The “Worst” Year Approaches

I'm the one with the terrible handwriting

I’m the one with the terrible handwriting

This is kind of apropos of nothing, except that I’ve been having a few more conversations about the topic lately as the kids get older and have older friends.

As my son enters his 13th year this month and starts to act more and more like a jaded teen and less and less like an innocent rube, I have flashbacks to something my mother told me pretty much every year on my birthday once I turned 21.  When she was feeling sentimental and nostalgic—telling me how I peed all over the room when I was born, for example, making the doctor duck out of the way—she would also tell me what a great son I always was to her throughout her life…. EXCEPT for one year.

When I was 14.

She would never go into specific detail about what I did that was so horrid, but I could tell by her body language and sinking vocal tone what a hardship it must have been for her.

She was usually in good spirits when she talked about it (all the years since taking away some of the pain) but I guess part of me keeps waiting to see what dreadful, awful, horrible things my kids will do when they reach that magical, terrible milestone.

Here are the two main things I actually remember doing when I was 14 to cause my mother such heartache:

  1. I let my penmanship go down the toilet
  2. I actively ignored her when we were in public

It’s that first one that I have the strongest memories of, and it’s what I always suspect my mother is referring to when she considers me as a 14-year-old.  I had the most epic argument I ever had with her at the dining room table.  I was supposed to sign my name on something: an official document or a note or a letter.  And after I signed my name she was aghast, telling me that it was no way to represent myself.  She insisted that I sign again (or possibly write the entire note over) to get it right.  And wondered how on earth I’d lost the gift I had for good handwriting I’d cultivated during elementary school.

I objected but tried signing my name again.

Still not good enough.

Then I got obstinate and explained that baseball players have the worst signatures ever, and they’re celebrated for it.  They’re cool because of it.

And doctors?  I mean come on!

But she’d have none of it.  The New England proprietor in her demanded that I stay at the table and get every single letter right or I wouldn’t be able to leave and hang out with my friends.

And my friends were already outside waiting for me.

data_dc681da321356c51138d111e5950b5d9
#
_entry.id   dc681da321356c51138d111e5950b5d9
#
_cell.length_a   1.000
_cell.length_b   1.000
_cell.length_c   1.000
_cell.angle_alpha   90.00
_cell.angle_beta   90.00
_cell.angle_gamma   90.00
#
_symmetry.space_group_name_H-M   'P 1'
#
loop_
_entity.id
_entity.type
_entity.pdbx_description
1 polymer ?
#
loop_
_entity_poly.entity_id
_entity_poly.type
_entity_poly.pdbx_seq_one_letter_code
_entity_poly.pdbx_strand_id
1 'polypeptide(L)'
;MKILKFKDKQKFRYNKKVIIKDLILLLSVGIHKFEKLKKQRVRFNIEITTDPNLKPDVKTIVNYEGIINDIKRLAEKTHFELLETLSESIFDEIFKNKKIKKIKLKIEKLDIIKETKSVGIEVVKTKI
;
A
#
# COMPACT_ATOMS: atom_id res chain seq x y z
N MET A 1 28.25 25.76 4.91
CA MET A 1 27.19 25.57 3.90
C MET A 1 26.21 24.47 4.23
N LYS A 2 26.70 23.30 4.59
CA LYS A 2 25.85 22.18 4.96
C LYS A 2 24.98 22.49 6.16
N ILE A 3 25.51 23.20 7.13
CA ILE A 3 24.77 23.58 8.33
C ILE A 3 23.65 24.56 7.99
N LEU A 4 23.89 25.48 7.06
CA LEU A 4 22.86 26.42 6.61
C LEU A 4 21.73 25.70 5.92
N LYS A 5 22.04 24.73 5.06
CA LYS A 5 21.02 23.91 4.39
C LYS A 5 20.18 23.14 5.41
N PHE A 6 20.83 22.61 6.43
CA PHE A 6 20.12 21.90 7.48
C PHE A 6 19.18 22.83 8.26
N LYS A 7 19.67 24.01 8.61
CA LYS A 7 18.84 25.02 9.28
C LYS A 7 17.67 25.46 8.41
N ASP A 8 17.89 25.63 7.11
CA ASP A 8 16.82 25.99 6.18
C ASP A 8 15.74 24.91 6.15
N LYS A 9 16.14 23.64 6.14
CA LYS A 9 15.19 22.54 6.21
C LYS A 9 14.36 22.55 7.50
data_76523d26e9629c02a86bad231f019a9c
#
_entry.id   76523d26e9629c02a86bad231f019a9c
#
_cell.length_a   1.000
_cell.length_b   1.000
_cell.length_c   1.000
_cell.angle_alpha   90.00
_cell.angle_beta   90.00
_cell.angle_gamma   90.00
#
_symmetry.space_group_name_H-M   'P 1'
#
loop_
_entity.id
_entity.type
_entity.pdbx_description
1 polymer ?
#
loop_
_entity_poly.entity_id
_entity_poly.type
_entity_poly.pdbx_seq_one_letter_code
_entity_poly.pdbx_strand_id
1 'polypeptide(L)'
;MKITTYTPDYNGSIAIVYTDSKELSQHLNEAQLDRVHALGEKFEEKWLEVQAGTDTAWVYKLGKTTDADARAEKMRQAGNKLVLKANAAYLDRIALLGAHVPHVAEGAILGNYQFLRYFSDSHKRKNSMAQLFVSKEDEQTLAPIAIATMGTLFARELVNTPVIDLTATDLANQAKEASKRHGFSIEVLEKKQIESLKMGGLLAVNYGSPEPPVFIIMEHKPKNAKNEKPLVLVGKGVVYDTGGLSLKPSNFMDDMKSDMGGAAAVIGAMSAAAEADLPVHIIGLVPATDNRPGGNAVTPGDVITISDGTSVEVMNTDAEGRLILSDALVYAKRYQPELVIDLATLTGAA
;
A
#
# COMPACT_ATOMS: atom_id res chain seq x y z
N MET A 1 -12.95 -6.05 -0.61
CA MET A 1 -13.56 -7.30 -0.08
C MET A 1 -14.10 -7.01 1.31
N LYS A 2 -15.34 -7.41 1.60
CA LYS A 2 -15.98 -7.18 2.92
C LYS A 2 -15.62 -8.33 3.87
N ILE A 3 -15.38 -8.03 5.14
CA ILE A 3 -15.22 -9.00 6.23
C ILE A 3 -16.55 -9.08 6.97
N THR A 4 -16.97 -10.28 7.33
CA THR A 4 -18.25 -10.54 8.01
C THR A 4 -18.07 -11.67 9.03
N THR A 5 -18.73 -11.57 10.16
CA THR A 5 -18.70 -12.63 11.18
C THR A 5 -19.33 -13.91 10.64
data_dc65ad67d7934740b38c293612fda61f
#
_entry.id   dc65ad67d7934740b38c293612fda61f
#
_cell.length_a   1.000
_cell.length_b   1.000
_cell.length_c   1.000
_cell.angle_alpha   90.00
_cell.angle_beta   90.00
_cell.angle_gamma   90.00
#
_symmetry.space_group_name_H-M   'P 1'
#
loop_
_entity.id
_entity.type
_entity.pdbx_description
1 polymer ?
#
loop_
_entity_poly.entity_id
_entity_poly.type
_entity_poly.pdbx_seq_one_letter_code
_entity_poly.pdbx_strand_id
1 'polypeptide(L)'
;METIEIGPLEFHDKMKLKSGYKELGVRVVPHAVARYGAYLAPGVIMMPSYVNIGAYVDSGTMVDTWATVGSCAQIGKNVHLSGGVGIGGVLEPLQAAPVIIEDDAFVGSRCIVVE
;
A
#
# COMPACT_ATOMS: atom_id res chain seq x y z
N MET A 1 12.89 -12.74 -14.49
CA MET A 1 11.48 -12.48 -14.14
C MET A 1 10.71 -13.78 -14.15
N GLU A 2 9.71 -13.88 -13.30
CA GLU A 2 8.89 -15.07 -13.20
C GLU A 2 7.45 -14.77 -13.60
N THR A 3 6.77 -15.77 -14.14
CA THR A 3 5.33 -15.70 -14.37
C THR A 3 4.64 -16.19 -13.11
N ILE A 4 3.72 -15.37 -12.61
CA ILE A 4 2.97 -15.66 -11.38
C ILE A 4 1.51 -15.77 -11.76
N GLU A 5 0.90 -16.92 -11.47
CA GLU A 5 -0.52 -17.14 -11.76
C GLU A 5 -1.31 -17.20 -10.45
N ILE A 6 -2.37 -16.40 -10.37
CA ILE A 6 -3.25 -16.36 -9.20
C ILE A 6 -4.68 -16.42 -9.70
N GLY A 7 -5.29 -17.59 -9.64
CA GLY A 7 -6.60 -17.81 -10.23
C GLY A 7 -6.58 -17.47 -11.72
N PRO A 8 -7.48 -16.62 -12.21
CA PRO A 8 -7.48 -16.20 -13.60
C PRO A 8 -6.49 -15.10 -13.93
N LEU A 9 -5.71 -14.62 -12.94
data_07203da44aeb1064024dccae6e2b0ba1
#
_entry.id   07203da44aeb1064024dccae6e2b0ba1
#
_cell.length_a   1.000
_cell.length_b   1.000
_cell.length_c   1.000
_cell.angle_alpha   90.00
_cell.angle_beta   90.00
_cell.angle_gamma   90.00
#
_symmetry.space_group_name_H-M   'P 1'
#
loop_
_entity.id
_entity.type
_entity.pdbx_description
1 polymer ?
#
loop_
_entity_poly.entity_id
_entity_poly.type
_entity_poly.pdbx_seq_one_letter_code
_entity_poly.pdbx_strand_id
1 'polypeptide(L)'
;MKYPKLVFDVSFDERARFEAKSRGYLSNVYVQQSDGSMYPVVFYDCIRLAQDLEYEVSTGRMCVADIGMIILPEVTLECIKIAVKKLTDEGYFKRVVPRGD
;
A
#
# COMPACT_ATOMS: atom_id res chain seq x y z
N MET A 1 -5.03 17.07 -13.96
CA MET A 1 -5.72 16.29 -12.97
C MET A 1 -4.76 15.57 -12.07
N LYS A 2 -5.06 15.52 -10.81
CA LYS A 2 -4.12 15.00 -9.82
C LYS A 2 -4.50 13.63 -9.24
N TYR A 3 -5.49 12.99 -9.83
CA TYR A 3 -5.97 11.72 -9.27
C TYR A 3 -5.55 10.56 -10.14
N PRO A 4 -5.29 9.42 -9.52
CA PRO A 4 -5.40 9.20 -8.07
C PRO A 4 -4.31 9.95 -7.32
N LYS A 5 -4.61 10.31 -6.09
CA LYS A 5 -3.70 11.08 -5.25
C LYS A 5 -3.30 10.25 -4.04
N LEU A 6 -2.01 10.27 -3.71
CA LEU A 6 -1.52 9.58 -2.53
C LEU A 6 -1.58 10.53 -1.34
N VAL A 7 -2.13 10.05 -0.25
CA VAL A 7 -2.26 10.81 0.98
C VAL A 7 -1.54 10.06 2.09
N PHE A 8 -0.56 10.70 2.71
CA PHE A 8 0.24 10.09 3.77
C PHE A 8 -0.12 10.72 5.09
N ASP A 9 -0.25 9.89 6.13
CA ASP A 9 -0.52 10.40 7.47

I hated her in that moment (in the way that teens do).  And I resented her too.  But I gave in and did what she wanted, all the curves and slopes of my letters at the right height, width and angles.  And then I left in a huff.

And maybe that was the moment that ended up leading to #2, the ignoring.  I’m not sure.

Whenever she and I would go out in public I would try to pretend that she wasn’t with me, that I had no idea who she was at all.  If we went to a movie together (and it is a little weird to go to the movies with your mom at that age) I would sit a couple of rows back and act like I was on my own.

And if we were on the street I would look away like she wasn’t even there.

And that led to the cruelest thing I can remember I did.

One day when we were going shopping somewhere downtown she tripped on a curb and fell, ungracefully, to the ground.  And she wasn’t able to catch her fall with her hands or anything, so she basically just face-planted to the concrete, injuring her cheek and her nose.

I let embarrassment get the best of me at that moment and pretended that I hadn’t seen her.  I looked off like I had no idea who she was at all.  Someone else nearby eventually asked her if she was all right and helped her up, and that’s when I turned and acted like I’d finally recognized her.

It was a sh*tty thing to do (or not do) and I remember the feeling of turmoil I had then.  It’s likely that once I got older and turned into a mature 15-year-old I was relatively nice again.  OR maybe she just got used to my more stand-offish self.  Either way, I know that I went from being an enthusiastic, mostly upbeat kid to kind of a broody twerp during that year.  And it must have hurt her.

SO…. I’m trying to get ready for it from my currently mostly upbeat kid.  Surely knowing that it’s coming will help, right?  Preparation is half the battle.  Or a quarter.  Or an eighth.  Or a sixteenth?

Anyway, I’m girding.  Slowly.

Bring it on…

One Comment:

  1. Pingback: And So it Begins… Max Langert

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